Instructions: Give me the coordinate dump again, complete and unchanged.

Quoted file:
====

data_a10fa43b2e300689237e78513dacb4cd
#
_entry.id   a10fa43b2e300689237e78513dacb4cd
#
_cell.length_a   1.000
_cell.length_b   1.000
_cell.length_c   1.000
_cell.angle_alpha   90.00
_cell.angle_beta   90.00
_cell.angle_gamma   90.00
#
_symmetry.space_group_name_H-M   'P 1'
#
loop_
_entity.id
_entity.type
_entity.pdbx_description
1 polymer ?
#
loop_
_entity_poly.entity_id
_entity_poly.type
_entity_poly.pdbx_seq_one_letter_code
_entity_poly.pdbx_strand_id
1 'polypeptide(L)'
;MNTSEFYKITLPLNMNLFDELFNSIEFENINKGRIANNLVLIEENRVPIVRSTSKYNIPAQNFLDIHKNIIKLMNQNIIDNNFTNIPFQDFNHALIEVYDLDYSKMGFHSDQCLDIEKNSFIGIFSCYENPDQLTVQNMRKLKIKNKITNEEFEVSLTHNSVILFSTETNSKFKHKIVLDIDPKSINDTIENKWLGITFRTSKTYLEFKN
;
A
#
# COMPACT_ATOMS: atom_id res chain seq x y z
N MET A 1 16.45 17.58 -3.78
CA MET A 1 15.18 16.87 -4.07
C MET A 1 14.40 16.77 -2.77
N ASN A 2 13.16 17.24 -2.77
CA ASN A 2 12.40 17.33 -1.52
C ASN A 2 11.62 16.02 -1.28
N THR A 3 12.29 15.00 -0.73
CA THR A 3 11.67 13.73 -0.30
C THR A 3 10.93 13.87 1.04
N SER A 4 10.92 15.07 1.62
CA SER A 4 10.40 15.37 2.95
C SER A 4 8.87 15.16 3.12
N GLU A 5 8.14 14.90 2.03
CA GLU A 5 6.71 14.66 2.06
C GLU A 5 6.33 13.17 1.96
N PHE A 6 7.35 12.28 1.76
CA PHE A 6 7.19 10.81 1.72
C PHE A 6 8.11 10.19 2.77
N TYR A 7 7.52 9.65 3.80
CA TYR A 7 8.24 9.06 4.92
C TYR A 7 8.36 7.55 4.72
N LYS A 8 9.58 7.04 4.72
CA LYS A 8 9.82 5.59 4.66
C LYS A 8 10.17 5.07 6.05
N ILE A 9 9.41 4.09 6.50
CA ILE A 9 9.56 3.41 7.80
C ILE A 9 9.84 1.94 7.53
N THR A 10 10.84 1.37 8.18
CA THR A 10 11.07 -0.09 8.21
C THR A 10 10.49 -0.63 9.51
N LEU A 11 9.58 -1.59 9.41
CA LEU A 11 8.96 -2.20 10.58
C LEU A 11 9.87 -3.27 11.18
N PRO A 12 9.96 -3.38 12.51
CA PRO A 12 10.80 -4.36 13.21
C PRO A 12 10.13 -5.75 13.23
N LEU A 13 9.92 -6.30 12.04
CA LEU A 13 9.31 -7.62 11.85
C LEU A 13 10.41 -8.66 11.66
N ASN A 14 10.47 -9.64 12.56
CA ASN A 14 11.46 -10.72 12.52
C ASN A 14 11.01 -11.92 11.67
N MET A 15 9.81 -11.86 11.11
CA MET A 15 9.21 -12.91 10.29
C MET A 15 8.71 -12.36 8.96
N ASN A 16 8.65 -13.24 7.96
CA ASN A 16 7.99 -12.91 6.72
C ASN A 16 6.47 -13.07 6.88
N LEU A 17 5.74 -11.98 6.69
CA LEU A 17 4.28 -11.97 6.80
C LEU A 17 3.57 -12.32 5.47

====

data_a10fa43b2e300689237e78513dacb4cd
#
_entry.id   a10fa43b2e300689237e78513dacb4cd
#
_cell.length_a   1.000
_cell.length_b   1.000
_cell.length_c   1.000
_cell.angle_alpha   90.00
_cell.angle_beta   90.00
_cell.angle_gamma   90.00
#
_symmetry.space_group_name_H-M   'P 1'
#
loop_
_entity.id
_entity.type
_entity.pdbx_description
1 polymer ?
#
loop_
_entity_poly.entity_id
_entity_poly.type
_entity_poly.pdbx_seq_one_letter_code
_entity_poly.pdbx_strand_id
1 'polypeptide(L)'
;MNTSEFYKITLPLNMNLFDELFNSIEFENINKGRIANNLVLIEENRVPIVRSTSKYNIPAQNFLDIHKNIIKLMNQNIIDNNFTNIPFQDFNHALIEVYDLDYSKMGFHSDQCLDIEKNSFIGIFSCYENPDQLTVQNMRKLKIKNKITNEEFEVSLTHNSVILFSTETNSKFKHKIVLDIDPKSINDTIENKWLGITFRTSKTYLEFKN
;
A
#
# COMPACT_ATOMS: atom_id res chain seq x y z
N MET A 1 16.45 17.58 -3.78
CA MET A 1 15.18 16.87 -4.07
C MET A 1 14.40 16.77 -2.77
N ASN A 2 13.16 17.24 -2.77
CA ASN A 2 12.40 17.33 -1.52
C ASN A 2 11.62 16.02 -1.28
N THR A 3 12.29 15.00 -0.73
CA THR A 3 11.67 13.73 -0.30
C THR A 3 10.93 13.87 1.04
N SER A 4 10.92 15.07 1.62
CA SER A 4 10.40 15.37 2.95
C SER A 4 8.87 15.16 3.12
N GLU A 5 8.14 14.90 2.03
CA GLU A 5 6.71 14.66 2.06
C GLU A 5 6.33 13.17 1.96
N PHE A 6 7.35 12.28 1.76
CA PHE A 6 7.19 10.81 1.72
C PHE A 6 8.11 10.19 2.77
N TYR A 7 7.52 9.65 3.80
CA TYR A 7 8.24 9.06 4.92
C TYR A 7 8.36 7.55 4.72
N LYS A 8 9.58 7.04 4.72
CA LYS A 8 9.82 5.59 4.66
C LYS A 8 10.17 5.07 6.05
N ILE A 9 9.41 4.09 6.50
CA ILE A 9 9.56 3.41 7.80
C ILE A 9 9.84 1.94 7.53
N THR A 10 10.84 1.37 8.18
CA THR A 10 11.07 -0.09 8.21
C THR A 10 10.49 -0.63 9.51
N LEU A 11 9.58 -1.59 9.41
CA LEU A 11 8.96 -2.20 10.58
C LEU A 11 9.87 -3.27 11.18
N PRO A 12 9.96 -3.38 12.51
CA PRO A 12 10.80 -4.36 13.21
C PRO A 12 10.13 -5.75 13.23
N LEU A 13 9.92 -6.30 12.04
CA LEU A 13 9.31 -7.62 11.85
C LEU A 13 10.41 -8.66 11.66
N ASN A 14 10.47 -9.64 12.56
CA ASN A 14 11.46 -10.72 12.52
C ASN A 14 11.01 -11.92 11.67
N MET A 15 9.81 -11.86 11.11
CA MET A 15 9.21 -12.91 10.29
C MET A 15 8.71 -12.36 8.96
N ASN A 16 8.65 -13.24 7.96
CA ASN A 16 7.99 -12.91 6.72
C ASN A 16 6.47 -13.07 6.88
N LEU A 17 5.74 -11.98 6.69
CA LEU A 17 4.28 -11.97 6.80
C LEU A 17 3.57 -12.32 5.47